The nearly six-month political crisis in Venezuela has polarized the international community, with dozens of countries recognizing either Maduro or Guaidó as Venezuela’s head of state, a position still occupied by the former in the eyes of the United Nations.
The U.S. has managed to rally many regional countries in backing Guaidó, but others such as Bolivia, Cuba, Mexico, Nicaragua and Uruguay have held out in favor of Maduro.
Russia, in particular, has thrown its weight behind the socialist leader, whose country has witnessed severe economic hyperinflation, goods shortages and a mass exodus of refugees.
A day after Faller’s testimony, Russian Deputy Foreign Minister Sergei Ryabkov protested at the U.S.’ threats of military moves in Venezuela and Washington’s depiction of his Moscow’s relationship with Caracas, which he called “one of our most important partners in the strategic sense and also an ally.”
“We are concerned about a continuous melody from Washington, where there is a tendency to talk about all options being on the table and nothing can be excluded. That deliberately creates a sense of uncertainty, of what is possible and what is not in terms of U.S. participation,” Ryabkov told Spanish newspaper El Pais on Wednesday.
“We are witnessing a constant stream from the U.S. that is falsely interpreting our stance or even providing the international community with misinformation,” he added. “And it is not the issue of wrongful assessment of where Russia is, what it does or wants. This is an attempt to paint an image of Russia as the bad boy in class.”
The U.S. has a decades-long history of intervention in Latin America and critics have linked the current crisis to Washington’s historic attempts to stamp out leftist currents in the region.
As with Russia, China and Iran have also defended their close relations with Maduro as legitimate and have accused the U.S. of hypocrisy for attempting to expand its presence south of its borders.
Hawkish statements have continued to appear from the likes of Secretary of State Mike Pompeo and White House national security adviser John Bolton, who on Tuesday called out Venezuelan Defense Minister Vladimir Padrino on Twitter, but their boss has recently had less and less to say on the subject.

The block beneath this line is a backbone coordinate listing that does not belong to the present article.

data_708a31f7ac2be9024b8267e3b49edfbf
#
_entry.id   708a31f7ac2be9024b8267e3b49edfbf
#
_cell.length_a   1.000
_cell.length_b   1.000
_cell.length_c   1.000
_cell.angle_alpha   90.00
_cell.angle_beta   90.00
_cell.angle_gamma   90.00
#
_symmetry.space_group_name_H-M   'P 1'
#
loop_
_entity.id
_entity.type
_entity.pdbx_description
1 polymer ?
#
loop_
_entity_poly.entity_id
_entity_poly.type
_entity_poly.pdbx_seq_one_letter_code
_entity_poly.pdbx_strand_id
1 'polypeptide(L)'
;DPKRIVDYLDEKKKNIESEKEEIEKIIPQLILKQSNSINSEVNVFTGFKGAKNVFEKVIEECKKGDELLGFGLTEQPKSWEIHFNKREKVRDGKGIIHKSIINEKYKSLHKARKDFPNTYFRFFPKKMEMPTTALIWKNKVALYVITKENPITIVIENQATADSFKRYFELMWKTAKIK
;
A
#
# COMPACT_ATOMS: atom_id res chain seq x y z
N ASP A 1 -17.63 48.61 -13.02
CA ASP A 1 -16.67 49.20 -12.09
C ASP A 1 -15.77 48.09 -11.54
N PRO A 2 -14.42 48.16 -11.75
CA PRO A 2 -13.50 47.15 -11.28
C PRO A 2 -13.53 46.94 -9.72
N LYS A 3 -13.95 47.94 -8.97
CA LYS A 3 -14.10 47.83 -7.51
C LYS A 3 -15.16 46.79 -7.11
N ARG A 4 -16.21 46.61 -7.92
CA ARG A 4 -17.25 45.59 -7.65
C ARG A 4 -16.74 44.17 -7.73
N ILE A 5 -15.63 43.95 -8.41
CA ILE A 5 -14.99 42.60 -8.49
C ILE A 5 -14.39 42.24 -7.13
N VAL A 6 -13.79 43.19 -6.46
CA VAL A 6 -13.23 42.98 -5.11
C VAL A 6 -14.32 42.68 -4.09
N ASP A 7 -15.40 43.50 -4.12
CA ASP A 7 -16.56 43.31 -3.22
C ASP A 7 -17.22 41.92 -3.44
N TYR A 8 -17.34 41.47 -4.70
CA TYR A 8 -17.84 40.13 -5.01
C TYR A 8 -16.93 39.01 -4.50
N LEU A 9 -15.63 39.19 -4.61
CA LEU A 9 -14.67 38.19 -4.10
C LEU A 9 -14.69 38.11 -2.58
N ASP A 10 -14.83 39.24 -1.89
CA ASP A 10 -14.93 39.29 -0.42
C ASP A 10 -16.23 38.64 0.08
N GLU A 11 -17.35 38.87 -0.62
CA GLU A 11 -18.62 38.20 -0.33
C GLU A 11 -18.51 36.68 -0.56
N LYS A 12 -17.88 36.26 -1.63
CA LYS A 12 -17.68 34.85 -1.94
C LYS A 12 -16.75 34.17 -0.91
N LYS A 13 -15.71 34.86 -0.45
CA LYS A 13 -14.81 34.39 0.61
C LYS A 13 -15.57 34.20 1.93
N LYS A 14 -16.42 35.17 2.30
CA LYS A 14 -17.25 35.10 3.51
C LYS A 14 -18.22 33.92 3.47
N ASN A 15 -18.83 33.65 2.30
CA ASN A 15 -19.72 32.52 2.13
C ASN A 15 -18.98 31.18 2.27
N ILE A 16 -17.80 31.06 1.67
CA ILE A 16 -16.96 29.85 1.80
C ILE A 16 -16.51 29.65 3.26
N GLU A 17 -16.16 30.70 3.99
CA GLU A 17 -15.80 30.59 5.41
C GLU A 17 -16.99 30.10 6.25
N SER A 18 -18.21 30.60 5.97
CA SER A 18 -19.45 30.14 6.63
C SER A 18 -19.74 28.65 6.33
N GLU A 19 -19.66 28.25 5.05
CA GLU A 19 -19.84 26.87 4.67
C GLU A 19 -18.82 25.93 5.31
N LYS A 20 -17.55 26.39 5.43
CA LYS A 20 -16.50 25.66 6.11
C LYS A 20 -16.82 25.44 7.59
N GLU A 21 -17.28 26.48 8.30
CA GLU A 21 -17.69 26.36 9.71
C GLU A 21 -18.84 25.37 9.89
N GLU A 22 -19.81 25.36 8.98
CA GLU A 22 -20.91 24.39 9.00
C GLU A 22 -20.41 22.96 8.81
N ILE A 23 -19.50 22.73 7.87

President Donald Trump, who once regularly tweeted on Venezuela has only mentioned the country in passing as of late, especially since Guaidó’s failed uprising in late April and early May.
Around the same time as Guaidó unsuccessfully rose up against Maduro, the White House shifted its focus toward Iran, another oil-rich nation hit by U.S. sanctions since the administration abandoned a 2015 nuclear deal still supported by Russia, China and even U.S. allies in Europe.
Guaidó has sought military assistance from the Pentagon, but with his international support waning, the opposition leader has entered into talks with Maduro, whom he insists would have to leave as part of any negotiated settlement.
With heavy U.S. sanctions still imposed on Venezuela and Iran, two founding nations of the Organization of the Petroleum Exporting Countries (OPEC), the 14-member oil and gas group’s chief called for a swift resolution to the market unrest.
“For us, we will welcome a resolution of the issues that are at stake between these countries and the US. Sanctions distort markets and further complicates our efforts with non-OPEC members to maintain stability,” OPEC Secretary-General Mohammad Barkindo told reporters, according to Nigerian newspaper This Day.
“These geopolitical tensions are inimical to stability across the world and we look forward to world leaders to continue to do their best to ensure that conflicts on trade and military are avoided, he added. “The world needs peace and stability to ensure growth and development.”
BY TOM O’CONNOR, Newsweek
Originally published by Newsweek
The 21st Century